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Sprays & Dusts for Getting Rid of Aphids
Aphids can make can wreak havoc on your garden and make a pleasurable activity very frustrating. These tiny pests don’t often kill plants, but they can damage them and stunt their growth.
This page will help you to understand more about this pest and show you how to get rid of aphids so you can purge your garden of the destructive pests.
How To Get Rid of Aphids
How To Kill Aphids and Prevent an Infestation
As with many garden pests, one solution usually does not take care of the issue. A multi-step approach is the best way to treat and prevent aphids from ruining your garden or plants.
- Check plants: Monitor plants a few times a week, especially in the rapid growth phase of the plant, to catch infestations early. Once leaves have curled, it can be difficult to get rid of the aphids since the curled leaves protect them from natural predators and insecticides. Check undersides of leaves and clip leaves from several different areas of a tree. Also check for natural predators of aphids (ladybugs, lacewings, and syrphid flies) as this may mean your aphid population can be controlled without intervention. If you see a large number of ants around your plants and crawling up your trees, this is a good sign there are aphids present. Ants ward off natural aphid enemies, so ant control is an important aspect of aphid control.
- Biological Control Methods: Parasitic wasps (small wasps that are harmless to humans) are the best for killing aphids. They lay an egg inside an aphid, where the larvae eat the aphid from the inside. Ladybugs eat aphids whole, and you can purchase these wholesale, but they can dissipate quickly. Natural enemies work best in small yards and are great pest killers in a garden.
- Natural Control Methods: A strong stream of water sprayed on a hearty plant or tree will knock aphids off and wash away honeydew. The aphids will be unable to return to the plant. Pruning new infested growth and removing badly infested plants can reduce populations. Aphids on house or other small plants can be removed by wiping leaves with a damp cloth. Some essential oils can also be effective aphid controllers. Natural botanical insecticides are also available and can be extremely toxic and must be used with care.
- Insecticidal Control: There are products available that are effective in controlling aphid populations, especially good when other methods alone are not working and many use natural ingredients to accomplish the control. Insecticidal soap damages the protective coating of soft-bodied insects, leading to dehydration. Aphid sprays with horticultural oils smother the insects on contact but certain oils must be used at certain times, so always read package information.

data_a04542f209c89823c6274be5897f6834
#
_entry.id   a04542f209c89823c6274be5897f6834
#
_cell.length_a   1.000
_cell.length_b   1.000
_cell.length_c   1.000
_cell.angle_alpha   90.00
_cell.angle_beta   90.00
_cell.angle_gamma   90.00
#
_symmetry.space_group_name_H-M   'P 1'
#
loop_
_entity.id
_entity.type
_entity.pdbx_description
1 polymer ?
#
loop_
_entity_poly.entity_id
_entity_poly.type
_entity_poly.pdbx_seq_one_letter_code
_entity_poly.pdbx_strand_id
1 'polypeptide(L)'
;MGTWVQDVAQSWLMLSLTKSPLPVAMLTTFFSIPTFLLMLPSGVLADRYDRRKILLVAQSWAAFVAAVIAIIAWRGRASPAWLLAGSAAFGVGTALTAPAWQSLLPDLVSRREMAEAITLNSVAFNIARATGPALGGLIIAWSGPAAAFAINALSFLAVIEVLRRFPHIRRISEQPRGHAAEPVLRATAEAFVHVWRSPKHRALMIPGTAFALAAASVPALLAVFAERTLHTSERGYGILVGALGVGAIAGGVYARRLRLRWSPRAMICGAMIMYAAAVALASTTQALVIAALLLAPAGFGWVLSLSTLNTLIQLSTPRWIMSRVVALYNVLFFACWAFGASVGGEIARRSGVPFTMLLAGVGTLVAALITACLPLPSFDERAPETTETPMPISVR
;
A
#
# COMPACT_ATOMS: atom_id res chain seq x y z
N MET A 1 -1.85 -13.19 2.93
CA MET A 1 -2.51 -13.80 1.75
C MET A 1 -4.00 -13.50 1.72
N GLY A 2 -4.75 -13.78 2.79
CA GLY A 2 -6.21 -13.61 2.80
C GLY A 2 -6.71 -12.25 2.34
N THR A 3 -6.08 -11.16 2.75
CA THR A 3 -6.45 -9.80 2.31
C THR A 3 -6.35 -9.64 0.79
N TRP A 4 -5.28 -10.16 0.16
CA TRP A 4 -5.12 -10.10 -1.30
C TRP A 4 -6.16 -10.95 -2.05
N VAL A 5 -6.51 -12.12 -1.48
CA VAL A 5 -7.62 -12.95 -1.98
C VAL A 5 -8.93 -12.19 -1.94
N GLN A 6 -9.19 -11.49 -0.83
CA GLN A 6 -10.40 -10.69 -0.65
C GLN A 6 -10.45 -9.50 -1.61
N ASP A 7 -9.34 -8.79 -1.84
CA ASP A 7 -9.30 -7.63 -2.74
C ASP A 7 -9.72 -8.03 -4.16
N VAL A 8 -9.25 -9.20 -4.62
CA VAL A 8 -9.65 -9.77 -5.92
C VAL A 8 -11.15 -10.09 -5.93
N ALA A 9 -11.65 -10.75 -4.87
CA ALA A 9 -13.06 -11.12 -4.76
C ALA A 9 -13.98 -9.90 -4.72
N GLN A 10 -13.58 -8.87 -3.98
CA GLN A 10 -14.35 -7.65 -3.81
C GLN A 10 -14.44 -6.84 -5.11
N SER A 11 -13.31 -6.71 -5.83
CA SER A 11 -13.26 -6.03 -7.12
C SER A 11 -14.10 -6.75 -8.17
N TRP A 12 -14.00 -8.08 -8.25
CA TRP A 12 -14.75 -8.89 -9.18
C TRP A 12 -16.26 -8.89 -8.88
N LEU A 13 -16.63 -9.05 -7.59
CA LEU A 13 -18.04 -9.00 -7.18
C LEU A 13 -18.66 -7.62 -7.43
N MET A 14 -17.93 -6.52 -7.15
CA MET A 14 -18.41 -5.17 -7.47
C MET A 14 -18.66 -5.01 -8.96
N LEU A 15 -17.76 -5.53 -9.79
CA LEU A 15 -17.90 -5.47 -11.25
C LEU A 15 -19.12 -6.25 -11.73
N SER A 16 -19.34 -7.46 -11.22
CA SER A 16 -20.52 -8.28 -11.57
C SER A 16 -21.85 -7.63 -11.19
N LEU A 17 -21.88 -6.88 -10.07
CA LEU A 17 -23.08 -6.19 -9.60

Remember, when using any insect control products, make sure your plants will not be damaged. Many times beneficial insects are also killed or repelled by many remedies, including natural ones (like garlic or capsaicin) along with chemical-based insecticides.
Pictures of Aphids
Here are some Aphid pictures to help you recognize them:
Biology and Life Cycle of Aphids
Aphids are an eighth of an inch long with soft, pear shaped bodies. Depending on the type, they can be green, yellow black, gray, or red. They can have transparent wings, but wingless are more common. They have very distinct tube-like structures coming from the rear of their bodies called cornicles. These distinguish them from other insects.
The life cycle of an aphid is very quick. It only takes one or two weeks for an aphid to complete its lifecycle. Females usually reproduce asexually, usually to more females. Males are produced only by some species in the cooler months. Aphid populations can explode very quickly; a female can give birth to up to 12 live young a day and it only takes 7 to 8 days for a nymph to become a reproducing adult. At 80 young a week, this population can get out of hand very fast.
Aphid Hosts and Damage
Aphids are commonly found on garden vegetables like beans, cabbage, melons, cucumber, peas, potatoes, pumpkin, squash, and tomatoes. You will also find aphids on roses and hydrangeas, and trees like ash, birch, elm, linden, maple, oak, and walnut. They remove the sap from their host plant which results in curled, puckered, or yellowed leaves. They can stunt the growth of plants and make them lifeless and limp.
Some species of aphid create galls, while others inject toxins while they feed. They are too tiny to induce any bites. They excrete a sticky substance called “honeydew” from excess sap they cannot digest. This honeydew can cause a black, sooty mold to grow on it, and also attracts other undesirable insects such as ants, flies, wasps, and bees.
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